As more and more people become packed into cities, all aspects of our lives, including learning, will be urbanised. But does the environment have any effect on learning at all? The text is an editorial written for issue 4/2019 on Adult Education and Urban Learning.
Rents skyrocketing, unfriendly neighbours, homelessness, deepening income division and pollution.
Better income, more social relations, more cultural events and a more extensive public transport.
The listings above are about two sides of one topical coin around the globe: urbanisation.
It is estimated that, by 2050, 6.5 billion people will be packed into urban centres around the world – that is two-thirds of the projected world population.
Urbanisation tends to be debated in the frame of the negative side effects of inexhaustible opportunities, as was done also in the listings above.
Nevertheless, as more and more people live in cities, every single aspect of our lives will be urbanised. Also, in a rapidly changing world, learning is required from everyone from cradle to grave, whether we live in cities or not.
It is still quite a rare thing to hear about how urbanisation affects a particularly big issue of our era – learning.
IN ORDER TO CHANGE THAT, the last theme issue of 2019, which is also the last issue of the decade, is called Adult Education and Urban Learning. It is a collocation that is not often talked about and hard to find in academic databases, even though it might be easy to understand the idea.
When defining the collocation, however, the main question is: does learning in urban surroundings somehow differ from “traditional” non-urban learning? If so, why and how? Or even: does the environment have any effect on learning at all?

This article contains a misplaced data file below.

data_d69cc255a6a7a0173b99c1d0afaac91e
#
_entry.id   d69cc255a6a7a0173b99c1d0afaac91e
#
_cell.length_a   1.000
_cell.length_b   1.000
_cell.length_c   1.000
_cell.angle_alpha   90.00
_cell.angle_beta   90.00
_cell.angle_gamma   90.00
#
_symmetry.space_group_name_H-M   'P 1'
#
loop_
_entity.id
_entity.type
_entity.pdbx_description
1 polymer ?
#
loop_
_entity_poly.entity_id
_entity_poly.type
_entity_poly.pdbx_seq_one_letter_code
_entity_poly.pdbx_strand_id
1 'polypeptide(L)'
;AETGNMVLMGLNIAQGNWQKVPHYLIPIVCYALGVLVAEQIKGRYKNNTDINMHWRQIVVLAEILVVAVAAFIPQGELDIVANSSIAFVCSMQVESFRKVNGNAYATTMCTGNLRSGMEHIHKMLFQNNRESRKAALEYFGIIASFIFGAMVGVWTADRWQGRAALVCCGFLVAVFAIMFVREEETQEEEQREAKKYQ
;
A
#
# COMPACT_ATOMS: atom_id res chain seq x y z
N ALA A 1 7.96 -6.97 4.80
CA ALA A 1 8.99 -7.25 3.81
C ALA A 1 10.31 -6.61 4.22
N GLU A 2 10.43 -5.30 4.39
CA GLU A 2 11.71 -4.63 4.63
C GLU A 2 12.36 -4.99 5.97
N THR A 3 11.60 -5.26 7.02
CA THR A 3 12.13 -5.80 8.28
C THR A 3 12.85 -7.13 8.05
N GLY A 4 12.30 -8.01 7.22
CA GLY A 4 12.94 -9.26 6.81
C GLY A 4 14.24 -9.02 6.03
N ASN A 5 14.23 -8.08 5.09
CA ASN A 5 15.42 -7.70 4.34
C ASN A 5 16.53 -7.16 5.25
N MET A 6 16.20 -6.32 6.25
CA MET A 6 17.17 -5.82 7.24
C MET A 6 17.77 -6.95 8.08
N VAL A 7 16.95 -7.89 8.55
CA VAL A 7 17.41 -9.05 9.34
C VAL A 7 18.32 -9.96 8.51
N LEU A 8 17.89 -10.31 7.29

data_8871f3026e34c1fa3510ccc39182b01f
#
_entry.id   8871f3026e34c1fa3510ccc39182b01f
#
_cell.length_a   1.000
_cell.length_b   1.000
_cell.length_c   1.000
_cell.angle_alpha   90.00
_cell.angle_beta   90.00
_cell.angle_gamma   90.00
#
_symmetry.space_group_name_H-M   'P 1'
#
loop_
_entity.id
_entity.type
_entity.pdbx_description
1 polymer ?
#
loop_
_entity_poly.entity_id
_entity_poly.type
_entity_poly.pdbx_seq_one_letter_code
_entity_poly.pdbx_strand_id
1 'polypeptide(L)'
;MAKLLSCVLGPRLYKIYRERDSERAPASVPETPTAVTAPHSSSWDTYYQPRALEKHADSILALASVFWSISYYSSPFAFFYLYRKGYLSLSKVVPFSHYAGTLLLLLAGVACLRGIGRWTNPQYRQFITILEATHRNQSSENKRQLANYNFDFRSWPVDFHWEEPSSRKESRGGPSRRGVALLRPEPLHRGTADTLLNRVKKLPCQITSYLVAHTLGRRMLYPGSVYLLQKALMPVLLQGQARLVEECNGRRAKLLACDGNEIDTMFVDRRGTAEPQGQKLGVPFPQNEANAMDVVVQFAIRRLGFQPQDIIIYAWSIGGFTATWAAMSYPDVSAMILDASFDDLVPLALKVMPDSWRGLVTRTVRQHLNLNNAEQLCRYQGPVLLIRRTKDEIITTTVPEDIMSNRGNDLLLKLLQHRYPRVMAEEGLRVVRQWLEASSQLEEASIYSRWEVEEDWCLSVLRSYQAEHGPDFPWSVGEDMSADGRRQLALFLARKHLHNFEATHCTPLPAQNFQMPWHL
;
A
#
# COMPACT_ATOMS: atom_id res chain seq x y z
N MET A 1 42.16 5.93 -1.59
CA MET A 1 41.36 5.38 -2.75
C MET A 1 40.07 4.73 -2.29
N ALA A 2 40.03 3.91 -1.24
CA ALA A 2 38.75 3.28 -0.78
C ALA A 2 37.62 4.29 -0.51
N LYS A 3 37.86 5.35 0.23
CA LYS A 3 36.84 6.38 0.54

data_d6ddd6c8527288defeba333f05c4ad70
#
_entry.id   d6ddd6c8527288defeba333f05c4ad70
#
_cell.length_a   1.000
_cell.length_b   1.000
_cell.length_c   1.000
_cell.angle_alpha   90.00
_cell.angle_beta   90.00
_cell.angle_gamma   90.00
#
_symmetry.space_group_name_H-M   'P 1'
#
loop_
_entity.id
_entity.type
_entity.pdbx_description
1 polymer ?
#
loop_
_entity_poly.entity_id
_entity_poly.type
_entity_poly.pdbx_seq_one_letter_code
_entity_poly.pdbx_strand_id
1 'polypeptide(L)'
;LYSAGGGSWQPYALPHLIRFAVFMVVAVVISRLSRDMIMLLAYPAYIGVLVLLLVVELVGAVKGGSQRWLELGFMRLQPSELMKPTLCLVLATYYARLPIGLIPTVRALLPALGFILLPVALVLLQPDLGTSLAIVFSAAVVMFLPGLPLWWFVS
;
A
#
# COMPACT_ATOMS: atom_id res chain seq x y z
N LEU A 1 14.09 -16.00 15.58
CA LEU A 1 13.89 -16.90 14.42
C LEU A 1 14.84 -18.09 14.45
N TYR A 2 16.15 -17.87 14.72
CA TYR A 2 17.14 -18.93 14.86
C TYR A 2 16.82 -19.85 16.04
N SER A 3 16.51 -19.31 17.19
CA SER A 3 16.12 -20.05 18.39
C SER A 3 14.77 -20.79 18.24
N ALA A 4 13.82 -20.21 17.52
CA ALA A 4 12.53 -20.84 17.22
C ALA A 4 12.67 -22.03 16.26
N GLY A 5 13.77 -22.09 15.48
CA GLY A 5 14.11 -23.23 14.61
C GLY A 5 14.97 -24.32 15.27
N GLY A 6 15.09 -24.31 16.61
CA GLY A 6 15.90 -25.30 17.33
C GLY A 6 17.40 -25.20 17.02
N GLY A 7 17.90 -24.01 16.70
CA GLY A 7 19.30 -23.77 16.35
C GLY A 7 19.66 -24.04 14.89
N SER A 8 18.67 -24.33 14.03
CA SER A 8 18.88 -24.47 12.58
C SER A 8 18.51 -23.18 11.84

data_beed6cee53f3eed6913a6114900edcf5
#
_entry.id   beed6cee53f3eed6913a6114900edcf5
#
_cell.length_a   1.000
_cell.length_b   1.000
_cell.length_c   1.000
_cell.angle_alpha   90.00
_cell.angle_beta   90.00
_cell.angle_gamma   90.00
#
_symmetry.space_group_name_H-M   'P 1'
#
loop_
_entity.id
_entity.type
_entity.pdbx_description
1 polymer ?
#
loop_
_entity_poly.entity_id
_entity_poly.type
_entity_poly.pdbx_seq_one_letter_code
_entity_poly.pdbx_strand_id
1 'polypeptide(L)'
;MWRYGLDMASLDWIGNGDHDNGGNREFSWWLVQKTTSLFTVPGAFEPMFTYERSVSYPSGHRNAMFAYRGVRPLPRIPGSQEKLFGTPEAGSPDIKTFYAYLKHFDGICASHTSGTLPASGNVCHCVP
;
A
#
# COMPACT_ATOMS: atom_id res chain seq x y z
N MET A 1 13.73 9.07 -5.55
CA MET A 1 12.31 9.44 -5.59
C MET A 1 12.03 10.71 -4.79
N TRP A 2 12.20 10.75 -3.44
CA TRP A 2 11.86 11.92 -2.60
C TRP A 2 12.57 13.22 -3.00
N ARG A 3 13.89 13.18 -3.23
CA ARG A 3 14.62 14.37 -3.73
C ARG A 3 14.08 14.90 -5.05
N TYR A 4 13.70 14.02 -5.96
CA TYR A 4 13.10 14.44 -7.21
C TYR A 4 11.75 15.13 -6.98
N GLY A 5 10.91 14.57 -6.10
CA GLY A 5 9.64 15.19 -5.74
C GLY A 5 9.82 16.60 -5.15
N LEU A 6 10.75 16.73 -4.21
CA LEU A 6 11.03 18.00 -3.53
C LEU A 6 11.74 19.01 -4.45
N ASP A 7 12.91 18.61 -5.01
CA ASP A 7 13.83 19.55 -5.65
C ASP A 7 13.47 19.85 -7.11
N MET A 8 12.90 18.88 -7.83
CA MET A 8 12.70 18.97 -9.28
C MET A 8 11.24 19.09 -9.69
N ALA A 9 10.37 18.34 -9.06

Without a well-established concept, our reporters, staff editors and experts from the fields of education and a variety of other fields were given the opportunity to imagine rather freely what urban learning could be like. We find the results in the approaches of the many articles in this issue.
One thing that was recognised more than anything as examples of urban learning were city libraries. Urban learning, however, can also include fancy urban learning centres, casual encounters on a university campus, cafés that hold events, primary school trips in the urban environment and people on the brink of survival meeting each other in the bread queues.
To summarise our findings, cities are full of places of learning that most often go unrecognised.
Based on this theme-issue-sized research, the code word is community. Urban learning can take many forms and can happen in countless different places, but it is almost always first and foremost about learning together – mostly in a nonformal way.
It is learning that happens when a lot of people are living side-by-side and are meeting other people to talk to or to do things together with them. In a way, urban learning is then at the heart of nonformal learning itself.
Viewing the matter from the point of view of education then, the image of close urban learning community is quite the opposite of the much more often repeated pictures of loneliness, isolation and social malaise.